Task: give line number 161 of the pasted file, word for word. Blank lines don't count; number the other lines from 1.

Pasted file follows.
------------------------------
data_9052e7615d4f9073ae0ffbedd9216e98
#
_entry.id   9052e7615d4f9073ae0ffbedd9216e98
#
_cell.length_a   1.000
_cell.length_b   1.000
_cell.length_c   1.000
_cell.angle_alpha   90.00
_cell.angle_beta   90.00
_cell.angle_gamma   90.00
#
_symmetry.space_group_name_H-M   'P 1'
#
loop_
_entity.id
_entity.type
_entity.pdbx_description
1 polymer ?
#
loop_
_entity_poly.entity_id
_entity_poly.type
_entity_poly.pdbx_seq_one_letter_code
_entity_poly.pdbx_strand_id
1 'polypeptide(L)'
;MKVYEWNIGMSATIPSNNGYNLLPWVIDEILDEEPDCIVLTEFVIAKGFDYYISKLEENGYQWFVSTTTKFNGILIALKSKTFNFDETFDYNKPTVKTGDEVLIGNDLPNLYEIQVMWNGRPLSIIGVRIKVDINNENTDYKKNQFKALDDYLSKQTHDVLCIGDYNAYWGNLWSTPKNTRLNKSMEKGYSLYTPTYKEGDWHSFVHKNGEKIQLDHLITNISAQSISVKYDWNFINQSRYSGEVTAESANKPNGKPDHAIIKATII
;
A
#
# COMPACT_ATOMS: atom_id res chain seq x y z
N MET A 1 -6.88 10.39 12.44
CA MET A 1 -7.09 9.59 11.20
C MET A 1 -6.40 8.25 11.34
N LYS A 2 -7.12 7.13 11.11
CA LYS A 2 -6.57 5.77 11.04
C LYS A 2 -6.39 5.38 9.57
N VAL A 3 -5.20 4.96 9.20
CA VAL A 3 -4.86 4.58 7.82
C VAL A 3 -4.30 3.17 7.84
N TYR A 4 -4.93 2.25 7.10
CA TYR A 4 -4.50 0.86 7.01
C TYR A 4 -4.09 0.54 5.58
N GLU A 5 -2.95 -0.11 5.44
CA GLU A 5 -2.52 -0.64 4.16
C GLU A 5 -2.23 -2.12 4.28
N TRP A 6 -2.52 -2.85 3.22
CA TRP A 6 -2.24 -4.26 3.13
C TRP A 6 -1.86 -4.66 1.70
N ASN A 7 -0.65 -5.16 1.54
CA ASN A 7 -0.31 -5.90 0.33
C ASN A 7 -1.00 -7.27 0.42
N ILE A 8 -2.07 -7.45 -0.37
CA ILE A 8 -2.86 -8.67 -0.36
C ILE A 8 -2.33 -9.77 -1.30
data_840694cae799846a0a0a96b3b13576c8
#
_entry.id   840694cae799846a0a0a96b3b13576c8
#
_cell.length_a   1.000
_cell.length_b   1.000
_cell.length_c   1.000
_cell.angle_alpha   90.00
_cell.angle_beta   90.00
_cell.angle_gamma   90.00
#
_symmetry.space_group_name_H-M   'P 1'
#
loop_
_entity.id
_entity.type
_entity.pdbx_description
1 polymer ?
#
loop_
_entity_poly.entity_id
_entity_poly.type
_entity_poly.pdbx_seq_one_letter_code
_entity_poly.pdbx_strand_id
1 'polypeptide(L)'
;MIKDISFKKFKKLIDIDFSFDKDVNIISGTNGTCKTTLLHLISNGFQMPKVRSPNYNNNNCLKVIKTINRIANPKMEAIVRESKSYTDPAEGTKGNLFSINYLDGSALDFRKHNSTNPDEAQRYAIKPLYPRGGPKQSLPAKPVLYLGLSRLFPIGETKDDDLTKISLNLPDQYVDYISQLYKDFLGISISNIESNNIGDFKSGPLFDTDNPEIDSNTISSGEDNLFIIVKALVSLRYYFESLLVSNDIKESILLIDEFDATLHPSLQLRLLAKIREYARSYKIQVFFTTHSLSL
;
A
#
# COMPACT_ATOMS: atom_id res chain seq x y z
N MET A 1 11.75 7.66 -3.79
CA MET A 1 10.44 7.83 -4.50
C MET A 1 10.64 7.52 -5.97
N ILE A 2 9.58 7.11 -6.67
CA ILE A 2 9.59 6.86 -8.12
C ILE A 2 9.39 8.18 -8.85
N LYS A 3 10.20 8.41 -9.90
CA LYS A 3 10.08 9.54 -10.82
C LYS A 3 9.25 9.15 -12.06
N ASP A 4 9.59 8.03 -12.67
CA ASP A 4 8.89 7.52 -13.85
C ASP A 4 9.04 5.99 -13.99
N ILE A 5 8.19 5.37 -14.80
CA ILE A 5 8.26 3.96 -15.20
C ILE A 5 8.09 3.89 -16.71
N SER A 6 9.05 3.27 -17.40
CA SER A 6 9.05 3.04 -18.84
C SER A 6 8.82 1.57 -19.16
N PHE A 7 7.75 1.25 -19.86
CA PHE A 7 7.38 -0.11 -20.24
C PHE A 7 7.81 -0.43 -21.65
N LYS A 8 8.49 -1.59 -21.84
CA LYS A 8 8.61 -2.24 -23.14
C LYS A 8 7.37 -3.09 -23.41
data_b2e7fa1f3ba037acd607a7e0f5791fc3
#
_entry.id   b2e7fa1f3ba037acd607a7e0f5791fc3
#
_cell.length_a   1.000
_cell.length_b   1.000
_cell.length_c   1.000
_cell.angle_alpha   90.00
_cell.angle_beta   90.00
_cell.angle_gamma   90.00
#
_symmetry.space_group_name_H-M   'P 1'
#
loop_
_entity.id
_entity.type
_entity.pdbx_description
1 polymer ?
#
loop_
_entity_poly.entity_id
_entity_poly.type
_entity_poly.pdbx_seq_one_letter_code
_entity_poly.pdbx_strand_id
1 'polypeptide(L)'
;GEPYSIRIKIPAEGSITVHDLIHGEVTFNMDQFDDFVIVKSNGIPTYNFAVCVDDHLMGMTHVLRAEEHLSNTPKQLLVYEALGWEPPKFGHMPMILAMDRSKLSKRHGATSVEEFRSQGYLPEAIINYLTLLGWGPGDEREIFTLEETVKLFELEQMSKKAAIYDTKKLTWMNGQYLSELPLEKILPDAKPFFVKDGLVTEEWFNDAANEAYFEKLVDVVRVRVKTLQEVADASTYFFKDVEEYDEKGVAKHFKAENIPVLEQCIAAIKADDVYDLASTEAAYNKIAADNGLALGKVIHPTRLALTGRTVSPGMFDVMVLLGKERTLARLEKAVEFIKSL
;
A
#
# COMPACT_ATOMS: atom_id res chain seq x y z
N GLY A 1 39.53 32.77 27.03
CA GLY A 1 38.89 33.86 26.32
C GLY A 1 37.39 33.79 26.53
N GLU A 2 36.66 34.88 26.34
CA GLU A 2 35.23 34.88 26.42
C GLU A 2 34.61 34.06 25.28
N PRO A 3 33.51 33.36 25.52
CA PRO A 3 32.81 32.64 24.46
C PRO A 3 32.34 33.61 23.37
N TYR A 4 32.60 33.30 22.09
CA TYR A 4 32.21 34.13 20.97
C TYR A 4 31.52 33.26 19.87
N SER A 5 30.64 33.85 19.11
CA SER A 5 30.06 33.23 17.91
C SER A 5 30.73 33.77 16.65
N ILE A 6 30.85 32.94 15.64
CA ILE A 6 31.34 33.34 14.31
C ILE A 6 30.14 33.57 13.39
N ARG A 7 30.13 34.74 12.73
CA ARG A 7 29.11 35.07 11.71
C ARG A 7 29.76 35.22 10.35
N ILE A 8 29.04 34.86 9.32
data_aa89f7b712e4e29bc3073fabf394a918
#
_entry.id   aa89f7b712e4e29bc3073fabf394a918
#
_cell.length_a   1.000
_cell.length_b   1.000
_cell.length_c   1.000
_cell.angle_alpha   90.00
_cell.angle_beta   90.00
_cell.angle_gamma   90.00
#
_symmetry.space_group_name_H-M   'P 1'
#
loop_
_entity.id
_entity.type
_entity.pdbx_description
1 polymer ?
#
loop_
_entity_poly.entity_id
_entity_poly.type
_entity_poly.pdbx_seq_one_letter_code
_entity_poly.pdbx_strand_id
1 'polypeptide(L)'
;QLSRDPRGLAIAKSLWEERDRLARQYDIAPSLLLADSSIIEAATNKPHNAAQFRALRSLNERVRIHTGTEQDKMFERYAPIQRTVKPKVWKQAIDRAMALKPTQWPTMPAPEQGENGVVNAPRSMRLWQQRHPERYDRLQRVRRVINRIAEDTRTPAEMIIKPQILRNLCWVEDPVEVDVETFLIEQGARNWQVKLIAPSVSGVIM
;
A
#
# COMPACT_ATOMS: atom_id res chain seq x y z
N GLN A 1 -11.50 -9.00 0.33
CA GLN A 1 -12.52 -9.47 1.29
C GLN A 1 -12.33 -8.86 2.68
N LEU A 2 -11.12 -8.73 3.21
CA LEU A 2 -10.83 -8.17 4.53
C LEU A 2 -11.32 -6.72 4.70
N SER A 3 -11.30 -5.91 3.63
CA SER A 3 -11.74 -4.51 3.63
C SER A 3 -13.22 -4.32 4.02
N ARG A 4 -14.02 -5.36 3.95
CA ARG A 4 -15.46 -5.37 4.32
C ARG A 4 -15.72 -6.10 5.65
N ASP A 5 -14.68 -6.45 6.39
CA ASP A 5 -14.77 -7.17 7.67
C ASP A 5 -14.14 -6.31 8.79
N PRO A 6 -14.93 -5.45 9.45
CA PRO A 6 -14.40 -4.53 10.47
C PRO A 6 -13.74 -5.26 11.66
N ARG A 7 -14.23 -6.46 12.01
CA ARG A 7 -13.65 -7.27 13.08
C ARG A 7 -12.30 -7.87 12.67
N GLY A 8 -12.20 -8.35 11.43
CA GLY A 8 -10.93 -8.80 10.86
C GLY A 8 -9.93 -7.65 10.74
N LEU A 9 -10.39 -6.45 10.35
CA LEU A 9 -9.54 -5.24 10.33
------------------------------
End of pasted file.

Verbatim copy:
data_aa89f7b712e4e29bc3073fabf394a918